This is a 3D model of a Magne Blast Circuit Breaker.
3D Model Annotations
Magne Blast Circuit Breaker
A magne blast breaker is an interchangeable interrupter used within metal clad switchgear. It is available for continuous current ratings of 1200 and 3000 amperes. Due to its design, it is relatively easy to remove and install, which reduces downtime should a breaker need to be replaced.
Spring Release Interlock
A series of springs, levers, and cranks, are used to discharge the opening and closing springs when the unit is removed from service (disconnected from the electrical system), or charge the springs when the breaker enters into service (connects to the electrical system).
Positive Interlock Roller and Interlock Switch
The positive interlock roller and interlock switch have several functions. The first function is to prevent the breaker being raised or lowered whilst the breaker is in a closed position. The second function is to prevent the breaker being closed when the breaker is not in the fully raised position. An electrical and mechanical interlock is provided, as the breaker can be operated both mechanically and electrically.
Bushings are used to connect the breaker to the electrical circuit. The purpose of bushings is to ensure current can pass to the breaker without the electrical potential of the breaker casing being raised. Bushings located on the control panel side are referred to as ‘Front Bushings’ whilst those located further from the control panel are referred to as ‘Rear Bushings’.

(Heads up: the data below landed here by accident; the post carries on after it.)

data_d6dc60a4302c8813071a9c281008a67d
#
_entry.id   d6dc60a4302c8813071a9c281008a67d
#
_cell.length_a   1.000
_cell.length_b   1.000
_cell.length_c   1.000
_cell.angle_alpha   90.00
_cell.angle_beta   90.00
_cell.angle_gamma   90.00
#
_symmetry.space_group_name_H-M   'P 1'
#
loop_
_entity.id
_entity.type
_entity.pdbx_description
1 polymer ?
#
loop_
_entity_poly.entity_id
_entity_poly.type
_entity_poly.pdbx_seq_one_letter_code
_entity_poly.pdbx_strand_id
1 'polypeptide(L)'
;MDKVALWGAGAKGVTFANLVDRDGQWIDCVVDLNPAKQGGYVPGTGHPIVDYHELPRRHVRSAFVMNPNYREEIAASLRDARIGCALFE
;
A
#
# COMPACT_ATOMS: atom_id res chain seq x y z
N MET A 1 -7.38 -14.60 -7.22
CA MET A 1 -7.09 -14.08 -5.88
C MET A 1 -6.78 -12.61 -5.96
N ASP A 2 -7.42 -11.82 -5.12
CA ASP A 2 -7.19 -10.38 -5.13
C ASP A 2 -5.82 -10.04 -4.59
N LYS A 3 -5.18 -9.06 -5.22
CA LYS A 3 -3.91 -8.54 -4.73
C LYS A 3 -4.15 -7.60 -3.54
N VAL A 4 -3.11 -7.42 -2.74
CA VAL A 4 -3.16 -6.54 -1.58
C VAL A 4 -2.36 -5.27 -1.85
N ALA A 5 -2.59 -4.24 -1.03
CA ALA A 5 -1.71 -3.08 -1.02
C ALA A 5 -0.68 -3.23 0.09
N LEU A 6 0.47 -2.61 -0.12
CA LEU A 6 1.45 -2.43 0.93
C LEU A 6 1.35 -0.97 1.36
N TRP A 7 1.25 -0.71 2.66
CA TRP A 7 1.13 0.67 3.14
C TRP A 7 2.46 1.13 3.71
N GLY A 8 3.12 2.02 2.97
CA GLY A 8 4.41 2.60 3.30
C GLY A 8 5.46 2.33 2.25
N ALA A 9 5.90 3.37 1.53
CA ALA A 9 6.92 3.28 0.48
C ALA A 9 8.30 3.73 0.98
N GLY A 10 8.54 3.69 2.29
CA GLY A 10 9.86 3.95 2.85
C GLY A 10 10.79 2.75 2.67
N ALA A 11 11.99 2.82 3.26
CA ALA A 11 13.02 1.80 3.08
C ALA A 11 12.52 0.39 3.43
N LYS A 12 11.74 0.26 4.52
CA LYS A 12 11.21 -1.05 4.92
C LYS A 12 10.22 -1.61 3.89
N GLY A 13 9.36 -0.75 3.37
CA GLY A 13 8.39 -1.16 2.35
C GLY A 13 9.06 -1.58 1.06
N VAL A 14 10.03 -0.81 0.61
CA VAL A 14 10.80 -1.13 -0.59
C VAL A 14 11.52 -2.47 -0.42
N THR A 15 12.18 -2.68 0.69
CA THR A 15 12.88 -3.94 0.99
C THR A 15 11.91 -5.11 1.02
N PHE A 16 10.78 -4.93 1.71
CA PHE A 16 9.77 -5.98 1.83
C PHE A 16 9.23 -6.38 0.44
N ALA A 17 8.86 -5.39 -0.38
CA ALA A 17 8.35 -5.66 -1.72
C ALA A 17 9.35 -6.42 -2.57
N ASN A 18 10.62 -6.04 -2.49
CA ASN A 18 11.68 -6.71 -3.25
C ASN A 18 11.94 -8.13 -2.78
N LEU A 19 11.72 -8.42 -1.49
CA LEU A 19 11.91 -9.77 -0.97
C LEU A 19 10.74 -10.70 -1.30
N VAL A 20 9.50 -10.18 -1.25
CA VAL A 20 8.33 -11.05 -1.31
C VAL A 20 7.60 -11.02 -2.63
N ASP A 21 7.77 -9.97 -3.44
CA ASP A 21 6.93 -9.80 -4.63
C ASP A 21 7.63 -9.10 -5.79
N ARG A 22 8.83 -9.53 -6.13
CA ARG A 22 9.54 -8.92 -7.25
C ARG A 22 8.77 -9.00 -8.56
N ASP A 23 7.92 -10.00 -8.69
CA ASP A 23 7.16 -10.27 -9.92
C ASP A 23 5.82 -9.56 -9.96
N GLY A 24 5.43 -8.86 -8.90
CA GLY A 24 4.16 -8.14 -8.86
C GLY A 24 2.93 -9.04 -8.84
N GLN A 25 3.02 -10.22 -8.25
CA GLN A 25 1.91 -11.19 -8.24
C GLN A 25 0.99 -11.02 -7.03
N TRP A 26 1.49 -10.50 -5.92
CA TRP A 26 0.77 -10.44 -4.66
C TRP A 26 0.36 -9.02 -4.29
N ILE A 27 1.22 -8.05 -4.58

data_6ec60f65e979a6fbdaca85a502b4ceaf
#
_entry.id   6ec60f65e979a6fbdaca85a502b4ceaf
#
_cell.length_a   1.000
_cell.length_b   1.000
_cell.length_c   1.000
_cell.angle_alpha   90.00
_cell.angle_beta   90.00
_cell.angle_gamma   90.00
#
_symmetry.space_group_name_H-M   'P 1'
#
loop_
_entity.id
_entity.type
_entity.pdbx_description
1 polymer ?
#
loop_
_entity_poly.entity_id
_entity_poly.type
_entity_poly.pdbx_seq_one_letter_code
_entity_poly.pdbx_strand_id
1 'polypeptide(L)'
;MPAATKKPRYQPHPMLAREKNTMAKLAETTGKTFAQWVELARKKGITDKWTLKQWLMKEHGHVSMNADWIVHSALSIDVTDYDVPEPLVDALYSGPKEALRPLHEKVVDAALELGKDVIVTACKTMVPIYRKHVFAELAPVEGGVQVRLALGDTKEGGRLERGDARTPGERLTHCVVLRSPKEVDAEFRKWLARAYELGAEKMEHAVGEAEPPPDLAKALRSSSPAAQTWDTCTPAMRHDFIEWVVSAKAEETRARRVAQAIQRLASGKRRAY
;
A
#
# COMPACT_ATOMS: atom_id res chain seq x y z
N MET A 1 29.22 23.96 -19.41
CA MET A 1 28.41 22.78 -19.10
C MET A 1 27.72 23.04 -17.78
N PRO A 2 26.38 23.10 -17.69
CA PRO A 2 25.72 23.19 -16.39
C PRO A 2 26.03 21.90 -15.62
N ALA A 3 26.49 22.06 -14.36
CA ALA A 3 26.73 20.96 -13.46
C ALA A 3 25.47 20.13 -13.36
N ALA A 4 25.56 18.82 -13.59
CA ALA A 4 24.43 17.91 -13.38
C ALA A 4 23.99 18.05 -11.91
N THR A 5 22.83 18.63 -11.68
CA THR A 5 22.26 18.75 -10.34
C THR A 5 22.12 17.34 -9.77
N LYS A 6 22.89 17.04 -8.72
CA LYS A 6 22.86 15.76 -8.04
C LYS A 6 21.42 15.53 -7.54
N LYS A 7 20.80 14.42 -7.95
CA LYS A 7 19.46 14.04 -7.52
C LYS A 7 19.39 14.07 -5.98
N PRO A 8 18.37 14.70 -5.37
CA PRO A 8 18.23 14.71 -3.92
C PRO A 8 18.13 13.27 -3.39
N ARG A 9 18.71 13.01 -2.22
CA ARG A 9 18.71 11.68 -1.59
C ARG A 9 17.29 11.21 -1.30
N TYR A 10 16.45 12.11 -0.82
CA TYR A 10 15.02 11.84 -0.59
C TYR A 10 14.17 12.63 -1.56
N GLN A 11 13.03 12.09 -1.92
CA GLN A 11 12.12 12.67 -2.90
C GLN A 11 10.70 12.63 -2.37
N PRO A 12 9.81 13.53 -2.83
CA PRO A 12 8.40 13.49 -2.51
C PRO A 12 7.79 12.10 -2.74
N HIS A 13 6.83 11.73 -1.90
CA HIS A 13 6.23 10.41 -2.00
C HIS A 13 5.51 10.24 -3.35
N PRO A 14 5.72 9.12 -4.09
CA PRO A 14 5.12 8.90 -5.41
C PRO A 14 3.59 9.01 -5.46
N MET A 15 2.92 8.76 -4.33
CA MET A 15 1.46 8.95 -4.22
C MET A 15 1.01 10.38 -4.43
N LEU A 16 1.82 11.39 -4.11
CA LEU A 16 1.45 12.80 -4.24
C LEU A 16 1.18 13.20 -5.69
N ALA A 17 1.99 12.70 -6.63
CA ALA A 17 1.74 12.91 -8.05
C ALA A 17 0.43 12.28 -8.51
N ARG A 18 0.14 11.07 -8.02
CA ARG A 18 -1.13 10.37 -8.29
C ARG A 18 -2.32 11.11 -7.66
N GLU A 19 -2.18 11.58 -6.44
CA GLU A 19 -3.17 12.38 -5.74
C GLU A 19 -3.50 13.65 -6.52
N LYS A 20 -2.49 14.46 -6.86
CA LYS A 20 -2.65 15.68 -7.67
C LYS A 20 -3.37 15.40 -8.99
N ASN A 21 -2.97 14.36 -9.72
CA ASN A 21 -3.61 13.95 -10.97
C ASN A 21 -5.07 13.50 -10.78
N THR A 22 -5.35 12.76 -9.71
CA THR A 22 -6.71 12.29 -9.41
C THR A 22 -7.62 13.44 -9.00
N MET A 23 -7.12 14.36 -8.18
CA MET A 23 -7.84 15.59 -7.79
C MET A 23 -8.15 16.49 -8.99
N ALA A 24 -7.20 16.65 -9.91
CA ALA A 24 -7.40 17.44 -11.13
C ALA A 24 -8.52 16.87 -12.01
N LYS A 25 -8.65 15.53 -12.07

The closing spring is used to connect the breaker to the electrical circuit. An electric motor and ratchet wheel are used to charge (compress) the spring. The motor rotates, which causes the ratchet wheel to rotate and the spring to compress linearly. Once the ratchet wheel has rotated approximately 180 degrees, a latch engages, and the driving mechanism is disengaged in order that no residual stress remains upon the ratchet wheel. The latch prevents the spring from releasing its stored residual energy, but it can be removed easily to release this energy and close the breaker. In the event of a power outage (loss of control voltage), the closing spring can be compressed manually using a hand ratchet; the spring is fully compressed when the closing spring indicator shows ‘Charged’.
The opening spring is smaller than the closing spring and is used for disconnecting the breaker from the electrical circuit. It is possible to open the breaker electrically using a trip coil, or mechanically using a trip lever. Both methods disengage a trip latch, which releases the opening spring’s stored energy, leading to circuit interruption.
A series of electrical arc chutes are used to cool and safely extinguish the electrical arcs generated when the breaker interrupts load current (when the breaker moves from the closed to open position).
Ease of interchangeability is made possible using wheels located at the base of the breaker.
Busbars are usually housed within a busbar compartment. Each busbar contains one phase. Busbars are usually constructed of copper or aluminium.
Circuit Breaker Compartment
The circuit breaker compartment houses the main breaker equipment used to close and open the electrical circuit.
Metal Clad Switchgear
The entire switchgear is surrounded by a metal casing which is usually earthed.